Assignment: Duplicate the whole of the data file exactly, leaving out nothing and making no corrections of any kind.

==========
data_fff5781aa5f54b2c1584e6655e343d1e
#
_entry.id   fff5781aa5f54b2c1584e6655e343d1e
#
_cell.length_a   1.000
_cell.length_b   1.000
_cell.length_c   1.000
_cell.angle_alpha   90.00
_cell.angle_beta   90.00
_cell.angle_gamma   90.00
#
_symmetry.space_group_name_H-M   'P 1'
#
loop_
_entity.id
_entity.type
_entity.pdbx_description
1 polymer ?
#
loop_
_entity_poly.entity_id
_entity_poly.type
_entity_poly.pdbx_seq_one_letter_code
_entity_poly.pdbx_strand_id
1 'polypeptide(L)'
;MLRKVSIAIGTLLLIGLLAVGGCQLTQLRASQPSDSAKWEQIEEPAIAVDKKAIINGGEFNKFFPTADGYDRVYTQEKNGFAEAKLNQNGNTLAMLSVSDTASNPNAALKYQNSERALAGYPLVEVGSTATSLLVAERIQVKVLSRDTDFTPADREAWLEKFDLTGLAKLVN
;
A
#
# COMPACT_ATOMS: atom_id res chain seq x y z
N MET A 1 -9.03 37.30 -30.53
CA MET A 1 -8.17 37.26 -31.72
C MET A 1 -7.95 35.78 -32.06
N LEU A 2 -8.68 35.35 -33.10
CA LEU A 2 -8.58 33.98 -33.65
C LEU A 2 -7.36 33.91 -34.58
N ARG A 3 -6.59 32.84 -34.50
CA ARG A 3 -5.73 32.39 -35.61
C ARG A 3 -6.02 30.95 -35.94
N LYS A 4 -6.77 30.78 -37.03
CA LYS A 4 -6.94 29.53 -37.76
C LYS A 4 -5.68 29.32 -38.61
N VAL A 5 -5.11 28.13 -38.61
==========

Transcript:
data_fff5781aa5f54b2c1584e6655e343d1e
#
_entry.id   fff5781aa5f54b2c1584e6655e343d1e
#
_cell.length_a   1.000
_cell.length_b   1.000
_cell.length_c   1.000
_cell.angle_alpha   90.00
_cell.angle_beta   90.00
_cell.angle_gamma   90.00
#
_symmetry.space_group_name_H-M   'P 1'
#
loop_
_entity.id
_entity.type
_entity.pdbx_description
1 polymer ?
#
loop_
_entity_poly.entity_id
_entity_poly.type
_entity_poly.pdbx_seq_one_letter_code
_entity_poly.pdbx_strand_id
1 'polypeptide(L)'
;MLRKVSIAIGTLLLIGLLAVGGCQLTQLRASQPSDSAKWEQIEEPAIAVDKKAIINGGEFNKFFPTADGYDRVYTQEKNGFAEAKLNQNGNTLAMLSVSDTASNPNAALKYQNSERALAGYPLVEVGSTATSLLVAERIQVKVLSRDTDFTPADREAWLEKFDLTGLAKLVN
;
A
#
# COMPACT_ATOMS: atom_id res chain seq x y z
N MET A 1 -9.03 37.30 -30.53
CA MET A 1 -8.17 37.26 -31.72
C MET A 1 -7.95 35.78 -32.06
N LEU A 2 -8.68 35.35 -33.10
CA LEU A 2 -8.58 33.98 -33.65
C LEU A 2 -7.36 33.91 -34.58
N ARG A 3 -6.59 32.84 -34.50
CA ARG A 3 -5.73 32.39 -35.61
C ARG A 3 -6.02 30.95 -35.94
N LYS A 4 -6.77 30.78 -37.03
CA LYS A 4 -6.94 29.53 -37.76
C LYS A 4 -5.68 29.32 -38.61
N VAL A 5 -5.11 28.13 -38.61